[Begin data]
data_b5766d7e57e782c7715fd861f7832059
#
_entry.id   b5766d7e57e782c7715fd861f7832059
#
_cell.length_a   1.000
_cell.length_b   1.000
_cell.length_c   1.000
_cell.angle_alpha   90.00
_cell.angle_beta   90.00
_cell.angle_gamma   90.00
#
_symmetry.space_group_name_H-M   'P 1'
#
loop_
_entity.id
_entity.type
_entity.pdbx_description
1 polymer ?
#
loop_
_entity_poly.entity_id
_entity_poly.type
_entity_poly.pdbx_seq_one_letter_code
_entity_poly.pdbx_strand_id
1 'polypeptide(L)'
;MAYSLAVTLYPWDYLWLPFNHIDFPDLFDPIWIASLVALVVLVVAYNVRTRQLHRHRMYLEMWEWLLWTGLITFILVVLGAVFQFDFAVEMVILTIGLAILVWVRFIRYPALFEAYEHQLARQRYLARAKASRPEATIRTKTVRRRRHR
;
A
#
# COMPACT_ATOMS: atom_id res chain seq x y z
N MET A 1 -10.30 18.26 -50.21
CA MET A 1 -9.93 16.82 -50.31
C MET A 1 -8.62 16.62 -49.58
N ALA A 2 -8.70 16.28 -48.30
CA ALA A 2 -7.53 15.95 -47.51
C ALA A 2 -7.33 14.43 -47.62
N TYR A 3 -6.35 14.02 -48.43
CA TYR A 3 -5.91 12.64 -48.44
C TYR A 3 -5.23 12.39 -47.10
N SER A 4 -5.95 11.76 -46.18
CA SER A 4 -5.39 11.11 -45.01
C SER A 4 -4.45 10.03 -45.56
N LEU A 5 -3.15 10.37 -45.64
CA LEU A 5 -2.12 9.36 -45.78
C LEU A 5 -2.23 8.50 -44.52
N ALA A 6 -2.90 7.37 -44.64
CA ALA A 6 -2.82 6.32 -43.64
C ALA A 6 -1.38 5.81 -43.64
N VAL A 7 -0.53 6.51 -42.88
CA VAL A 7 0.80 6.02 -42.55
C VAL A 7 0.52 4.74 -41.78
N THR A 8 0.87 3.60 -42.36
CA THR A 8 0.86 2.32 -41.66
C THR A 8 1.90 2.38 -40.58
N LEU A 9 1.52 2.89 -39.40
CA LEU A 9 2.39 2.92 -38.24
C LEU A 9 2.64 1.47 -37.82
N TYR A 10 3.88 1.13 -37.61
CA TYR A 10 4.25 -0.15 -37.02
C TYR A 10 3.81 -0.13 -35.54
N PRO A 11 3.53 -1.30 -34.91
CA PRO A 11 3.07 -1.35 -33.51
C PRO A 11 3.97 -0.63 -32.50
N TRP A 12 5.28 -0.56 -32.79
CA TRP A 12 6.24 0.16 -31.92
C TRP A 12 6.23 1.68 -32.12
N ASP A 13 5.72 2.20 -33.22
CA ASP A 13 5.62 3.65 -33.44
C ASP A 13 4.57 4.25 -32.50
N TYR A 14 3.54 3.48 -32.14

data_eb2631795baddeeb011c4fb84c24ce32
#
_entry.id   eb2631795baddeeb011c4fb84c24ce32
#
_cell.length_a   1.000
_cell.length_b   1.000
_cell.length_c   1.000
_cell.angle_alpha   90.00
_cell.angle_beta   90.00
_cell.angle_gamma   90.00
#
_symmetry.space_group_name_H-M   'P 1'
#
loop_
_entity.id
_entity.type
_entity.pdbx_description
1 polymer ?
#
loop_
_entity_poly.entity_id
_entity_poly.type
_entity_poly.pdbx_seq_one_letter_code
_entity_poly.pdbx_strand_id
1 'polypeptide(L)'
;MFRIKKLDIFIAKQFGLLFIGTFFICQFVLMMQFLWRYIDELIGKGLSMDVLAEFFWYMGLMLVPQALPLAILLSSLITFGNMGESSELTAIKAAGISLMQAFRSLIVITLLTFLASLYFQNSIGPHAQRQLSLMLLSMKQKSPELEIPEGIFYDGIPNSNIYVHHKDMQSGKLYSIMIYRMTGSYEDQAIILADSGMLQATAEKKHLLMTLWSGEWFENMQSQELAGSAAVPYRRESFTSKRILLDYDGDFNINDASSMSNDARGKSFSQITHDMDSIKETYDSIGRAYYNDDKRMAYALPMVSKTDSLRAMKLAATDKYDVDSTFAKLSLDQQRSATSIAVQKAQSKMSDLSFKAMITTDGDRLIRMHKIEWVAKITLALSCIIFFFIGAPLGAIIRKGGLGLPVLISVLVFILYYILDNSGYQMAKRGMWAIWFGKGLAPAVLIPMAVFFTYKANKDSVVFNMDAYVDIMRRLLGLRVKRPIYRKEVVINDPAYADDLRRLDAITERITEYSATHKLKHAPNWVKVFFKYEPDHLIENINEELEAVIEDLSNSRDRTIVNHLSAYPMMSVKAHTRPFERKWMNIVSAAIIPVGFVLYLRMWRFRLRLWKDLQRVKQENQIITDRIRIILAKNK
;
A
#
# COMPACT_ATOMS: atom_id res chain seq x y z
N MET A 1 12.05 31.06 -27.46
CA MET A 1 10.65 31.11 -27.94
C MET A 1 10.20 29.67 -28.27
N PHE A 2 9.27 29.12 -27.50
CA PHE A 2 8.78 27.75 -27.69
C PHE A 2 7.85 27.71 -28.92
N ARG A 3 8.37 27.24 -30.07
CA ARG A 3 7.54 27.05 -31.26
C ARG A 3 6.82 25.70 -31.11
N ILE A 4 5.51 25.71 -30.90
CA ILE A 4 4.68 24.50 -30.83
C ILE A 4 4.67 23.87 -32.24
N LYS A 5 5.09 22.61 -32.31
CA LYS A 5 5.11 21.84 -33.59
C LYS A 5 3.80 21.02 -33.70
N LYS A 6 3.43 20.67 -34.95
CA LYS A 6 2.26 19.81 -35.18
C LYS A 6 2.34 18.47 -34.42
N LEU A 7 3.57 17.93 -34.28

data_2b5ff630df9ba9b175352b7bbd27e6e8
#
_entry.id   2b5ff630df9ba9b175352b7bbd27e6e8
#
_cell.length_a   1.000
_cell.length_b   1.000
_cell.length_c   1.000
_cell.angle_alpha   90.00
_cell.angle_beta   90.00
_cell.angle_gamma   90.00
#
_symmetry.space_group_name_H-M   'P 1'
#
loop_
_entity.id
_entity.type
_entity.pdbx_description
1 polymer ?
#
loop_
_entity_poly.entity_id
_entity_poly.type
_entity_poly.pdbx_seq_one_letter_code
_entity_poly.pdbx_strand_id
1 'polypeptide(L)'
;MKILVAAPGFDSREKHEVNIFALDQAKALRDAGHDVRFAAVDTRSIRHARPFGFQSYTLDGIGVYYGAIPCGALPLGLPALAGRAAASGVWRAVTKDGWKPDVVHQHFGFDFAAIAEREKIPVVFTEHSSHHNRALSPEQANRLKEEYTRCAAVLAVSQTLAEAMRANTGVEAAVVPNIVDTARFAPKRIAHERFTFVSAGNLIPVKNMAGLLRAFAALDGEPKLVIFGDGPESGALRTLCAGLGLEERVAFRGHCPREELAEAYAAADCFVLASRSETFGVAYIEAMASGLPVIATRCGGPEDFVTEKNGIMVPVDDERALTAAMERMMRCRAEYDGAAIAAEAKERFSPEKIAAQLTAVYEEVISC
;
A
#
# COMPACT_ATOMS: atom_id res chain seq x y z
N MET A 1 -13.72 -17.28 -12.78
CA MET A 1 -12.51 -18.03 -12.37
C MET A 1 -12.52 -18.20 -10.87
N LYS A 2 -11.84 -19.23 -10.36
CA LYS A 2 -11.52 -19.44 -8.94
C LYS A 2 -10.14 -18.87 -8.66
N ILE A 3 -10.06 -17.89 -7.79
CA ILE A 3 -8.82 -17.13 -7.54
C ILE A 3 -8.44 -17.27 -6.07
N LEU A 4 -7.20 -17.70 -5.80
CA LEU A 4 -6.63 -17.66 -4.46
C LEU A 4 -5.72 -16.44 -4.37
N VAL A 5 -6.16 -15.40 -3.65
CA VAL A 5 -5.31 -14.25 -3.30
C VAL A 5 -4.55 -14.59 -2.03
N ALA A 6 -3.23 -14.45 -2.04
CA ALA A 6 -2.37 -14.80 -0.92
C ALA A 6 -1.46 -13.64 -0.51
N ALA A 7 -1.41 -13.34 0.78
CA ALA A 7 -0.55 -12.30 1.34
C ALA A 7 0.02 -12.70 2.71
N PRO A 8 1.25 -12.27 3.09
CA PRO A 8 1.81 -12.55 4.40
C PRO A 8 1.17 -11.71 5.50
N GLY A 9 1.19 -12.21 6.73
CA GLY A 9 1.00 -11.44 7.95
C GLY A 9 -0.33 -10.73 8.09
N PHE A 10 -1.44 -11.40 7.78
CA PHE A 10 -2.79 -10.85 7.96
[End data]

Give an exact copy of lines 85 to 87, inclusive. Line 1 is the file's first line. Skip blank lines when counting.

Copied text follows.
_entity.id
_entity.type
_entity.pdbx_description